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Volvo CE President Lays Out North American Expansion

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Courtesy Volvo CE
"We want to have the flexibility to scale according to customer demand," Olney says.
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Pat Olney, chief executive and president of Volvo Construction Equipment, is currently overseeing a $100-million investment in the heavy-equipment maker's North American operations. This push includes a $30-million expansion of the Sweden-based conglomerate's Shippensburg, Pa., facility, which will serve as the North American business and manufacturing hub. Olney, a Canadian by birth, is based at Volvo CE's offices in Brussels. His Sept. 22 interview with ENR at Volvo CE's Shippensburg facility has been condensed and edited.

ENR: What is the time line for the expansion of the Shippensburg facility?

Olney: The initial investment in the demo center and training center is happening over the next 16 months. Consolidation of the [Asheville, N.C.] sales office is timed for late next year. Then, over a series of three to four years—step by step, phase by phase—we bring the products here, finishing around the end of 2014, early 2015.

With the expansion of the Shippensburg facility and the introduction of new equipment models, are you looking toward longer-term growth?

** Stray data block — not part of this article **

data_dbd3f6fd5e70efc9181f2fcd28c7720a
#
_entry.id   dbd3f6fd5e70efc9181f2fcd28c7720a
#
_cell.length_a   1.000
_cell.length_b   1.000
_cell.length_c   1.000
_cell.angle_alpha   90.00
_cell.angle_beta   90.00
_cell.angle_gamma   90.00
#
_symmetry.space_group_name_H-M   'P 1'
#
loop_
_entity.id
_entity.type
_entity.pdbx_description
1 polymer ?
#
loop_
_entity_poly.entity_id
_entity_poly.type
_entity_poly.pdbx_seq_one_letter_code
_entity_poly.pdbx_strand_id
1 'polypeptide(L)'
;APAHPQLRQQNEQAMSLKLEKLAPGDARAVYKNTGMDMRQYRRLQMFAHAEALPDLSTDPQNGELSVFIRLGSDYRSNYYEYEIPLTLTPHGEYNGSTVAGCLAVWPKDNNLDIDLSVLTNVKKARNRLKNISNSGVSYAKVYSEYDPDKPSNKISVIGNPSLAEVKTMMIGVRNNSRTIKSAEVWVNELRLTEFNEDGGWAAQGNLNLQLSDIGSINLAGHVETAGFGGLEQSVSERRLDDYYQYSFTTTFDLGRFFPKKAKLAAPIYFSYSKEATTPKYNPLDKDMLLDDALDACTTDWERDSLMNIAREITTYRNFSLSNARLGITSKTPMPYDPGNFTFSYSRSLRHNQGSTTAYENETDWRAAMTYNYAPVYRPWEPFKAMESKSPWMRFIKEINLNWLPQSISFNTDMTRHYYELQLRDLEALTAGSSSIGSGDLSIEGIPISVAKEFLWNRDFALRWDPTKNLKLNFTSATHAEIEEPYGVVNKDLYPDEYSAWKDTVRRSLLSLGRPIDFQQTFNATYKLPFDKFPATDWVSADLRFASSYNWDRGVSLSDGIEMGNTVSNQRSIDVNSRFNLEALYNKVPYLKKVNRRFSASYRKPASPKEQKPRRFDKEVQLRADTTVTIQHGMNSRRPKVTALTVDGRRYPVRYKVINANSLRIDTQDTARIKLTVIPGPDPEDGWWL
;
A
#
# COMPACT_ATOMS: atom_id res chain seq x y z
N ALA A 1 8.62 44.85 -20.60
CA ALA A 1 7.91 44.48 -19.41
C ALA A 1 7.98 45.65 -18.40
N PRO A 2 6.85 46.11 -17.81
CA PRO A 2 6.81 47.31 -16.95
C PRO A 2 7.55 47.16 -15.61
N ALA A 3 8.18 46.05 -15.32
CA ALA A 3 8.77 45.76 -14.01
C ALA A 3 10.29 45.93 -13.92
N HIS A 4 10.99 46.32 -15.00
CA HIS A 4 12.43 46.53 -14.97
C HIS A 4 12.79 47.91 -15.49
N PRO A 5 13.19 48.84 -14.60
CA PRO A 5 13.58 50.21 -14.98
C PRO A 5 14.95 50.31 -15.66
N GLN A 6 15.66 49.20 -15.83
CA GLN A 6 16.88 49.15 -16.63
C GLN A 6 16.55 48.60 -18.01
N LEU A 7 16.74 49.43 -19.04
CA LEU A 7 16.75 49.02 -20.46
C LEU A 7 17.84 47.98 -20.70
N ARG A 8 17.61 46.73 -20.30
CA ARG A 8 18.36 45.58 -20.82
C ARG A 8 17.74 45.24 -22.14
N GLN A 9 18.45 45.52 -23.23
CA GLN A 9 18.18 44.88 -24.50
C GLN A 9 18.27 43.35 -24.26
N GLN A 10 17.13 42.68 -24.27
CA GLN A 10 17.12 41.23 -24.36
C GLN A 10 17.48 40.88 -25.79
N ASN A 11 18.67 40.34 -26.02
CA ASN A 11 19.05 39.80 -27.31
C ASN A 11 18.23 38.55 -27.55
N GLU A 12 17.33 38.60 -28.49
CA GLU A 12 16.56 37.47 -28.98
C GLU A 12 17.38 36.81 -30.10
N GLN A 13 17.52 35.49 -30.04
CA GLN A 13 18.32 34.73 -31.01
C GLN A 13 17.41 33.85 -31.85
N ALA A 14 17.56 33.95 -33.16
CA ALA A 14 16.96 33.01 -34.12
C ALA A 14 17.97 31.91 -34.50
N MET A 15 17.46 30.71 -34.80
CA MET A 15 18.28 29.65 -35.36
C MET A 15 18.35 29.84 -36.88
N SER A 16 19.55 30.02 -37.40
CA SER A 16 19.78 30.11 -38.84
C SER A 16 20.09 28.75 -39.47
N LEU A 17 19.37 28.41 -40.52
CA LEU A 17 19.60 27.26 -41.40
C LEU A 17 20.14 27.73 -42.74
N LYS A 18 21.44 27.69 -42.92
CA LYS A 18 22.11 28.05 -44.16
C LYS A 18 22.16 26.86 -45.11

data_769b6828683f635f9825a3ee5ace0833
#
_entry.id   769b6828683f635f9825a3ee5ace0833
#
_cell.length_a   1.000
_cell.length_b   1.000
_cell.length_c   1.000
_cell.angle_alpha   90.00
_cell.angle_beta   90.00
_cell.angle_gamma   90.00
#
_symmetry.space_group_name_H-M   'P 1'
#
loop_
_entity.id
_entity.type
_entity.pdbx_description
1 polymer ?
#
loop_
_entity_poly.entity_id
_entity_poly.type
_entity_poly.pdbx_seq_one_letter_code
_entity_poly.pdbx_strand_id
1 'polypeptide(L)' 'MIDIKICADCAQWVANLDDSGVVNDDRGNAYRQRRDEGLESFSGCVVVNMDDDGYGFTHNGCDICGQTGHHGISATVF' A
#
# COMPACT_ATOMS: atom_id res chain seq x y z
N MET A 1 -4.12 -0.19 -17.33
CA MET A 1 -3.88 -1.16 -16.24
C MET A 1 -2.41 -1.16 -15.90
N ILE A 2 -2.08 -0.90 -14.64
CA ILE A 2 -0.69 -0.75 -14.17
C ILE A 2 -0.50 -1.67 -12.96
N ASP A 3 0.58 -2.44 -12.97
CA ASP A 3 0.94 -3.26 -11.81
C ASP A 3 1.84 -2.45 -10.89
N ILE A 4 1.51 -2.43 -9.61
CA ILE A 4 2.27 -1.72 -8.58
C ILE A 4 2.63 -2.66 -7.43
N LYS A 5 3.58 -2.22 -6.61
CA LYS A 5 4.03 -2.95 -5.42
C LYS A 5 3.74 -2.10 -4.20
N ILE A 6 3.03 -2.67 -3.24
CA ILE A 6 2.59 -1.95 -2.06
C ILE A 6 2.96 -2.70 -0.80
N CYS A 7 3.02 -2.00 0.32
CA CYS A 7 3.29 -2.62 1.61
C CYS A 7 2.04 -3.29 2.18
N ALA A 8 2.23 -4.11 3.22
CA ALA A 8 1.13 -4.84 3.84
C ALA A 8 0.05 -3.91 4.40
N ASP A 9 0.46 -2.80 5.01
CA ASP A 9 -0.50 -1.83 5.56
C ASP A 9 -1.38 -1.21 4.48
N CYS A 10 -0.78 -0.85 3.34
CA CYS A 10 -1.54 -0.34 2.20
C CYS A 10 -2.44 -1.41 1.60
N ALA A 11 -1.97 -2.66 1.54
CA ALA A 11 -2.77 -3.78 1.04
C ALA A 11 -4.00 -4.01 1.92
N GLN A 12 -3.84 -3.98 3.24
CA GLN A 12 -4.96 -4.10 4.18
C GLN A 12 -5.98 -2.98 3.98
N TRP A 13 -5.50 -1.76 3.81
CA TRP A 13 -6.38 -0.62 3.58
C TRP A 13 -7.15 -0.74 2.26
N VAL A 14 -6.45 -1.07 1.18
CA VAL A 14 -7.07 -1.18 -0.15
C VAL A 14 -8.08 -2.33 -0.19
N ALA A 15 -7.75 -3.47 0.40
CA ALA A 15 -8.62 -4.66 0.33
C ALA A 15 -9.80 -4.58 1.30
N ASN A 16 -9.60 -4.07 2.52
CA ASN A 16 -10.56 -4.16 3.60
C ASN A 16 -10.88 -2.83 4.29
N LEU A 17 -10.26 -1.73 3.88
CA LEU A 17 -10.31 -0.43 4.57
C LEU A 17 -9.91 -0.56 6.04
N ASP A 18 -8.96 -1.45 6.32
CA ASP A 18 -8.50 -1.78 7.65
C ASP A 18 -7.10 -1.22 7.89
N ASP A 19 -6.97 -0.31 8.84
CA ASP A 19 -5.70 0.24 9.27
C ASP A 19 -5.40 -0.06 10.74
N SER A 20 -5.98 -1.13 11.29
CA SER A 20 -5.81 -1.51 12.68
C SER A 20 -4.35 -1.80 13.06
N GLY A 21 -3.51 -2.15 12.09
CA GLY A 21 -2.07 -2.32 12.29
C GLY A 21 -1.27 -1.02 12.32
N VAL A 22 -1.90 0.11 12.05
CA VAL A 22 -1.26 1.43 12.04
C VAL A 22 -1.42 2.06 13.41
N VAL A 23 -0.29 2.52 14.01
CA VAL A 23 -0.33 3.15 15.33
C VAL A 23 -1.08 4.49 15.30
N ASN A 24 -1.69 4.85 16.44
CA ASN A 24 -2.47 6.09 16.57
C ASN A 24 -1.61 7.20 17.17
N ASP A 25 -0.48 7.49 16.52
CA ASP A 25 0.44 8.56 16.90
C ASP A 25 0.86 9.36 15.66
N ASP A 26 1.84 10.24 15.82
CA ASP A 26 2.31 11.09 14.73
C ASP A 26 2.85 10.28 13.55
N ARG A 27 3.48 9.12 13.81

Well, I'd say it this way: We're always going to size our operations to what customer demand is at that point in time, but like in all the other markets, we want to have the flexibility to scale according to customer demand. I don't know what the three-, four- or five-year future of this market is. There are some scenarios where it could get quite busy again, and there are scenarios where it [could] bump along.

Like many global equipment makers, Volvo CE has seen its North American market diminish relative to other global markets in recent years. Do you expect this to change?

I think it has the potential to do that, and that is because infrastructure is so underfunded in this country that there is a lot of work to be done. We know that. We know there is a tremendous amount of work that can be done on roads and bridges, for example. Infrastructure, I think, is linked to economic competitiveness, so the key question there is based on the government's ability to find financing solutions, not only for infrastructure but for the whole budget.

In what construction sectors are you seeing the most growth?

Basically, it's heavy construction. But if we're talking globally—and I'm not necessarily an expert on submarkets—but it's heavy construction, mining-related and commodities-related activities. Some markets we've seen infrastructure investment driving quite a bit. Of course, housing is not driving. Looking at our segments of growth in this country, [investment] is not driving a lot of light construction work. So it's heavy construction, mining work, oil and gas.

Volvo CE recently has seen growth in its operations in China. How much of that can be attributed to your acquisition of China-based heavy-equipment maker SDLG?


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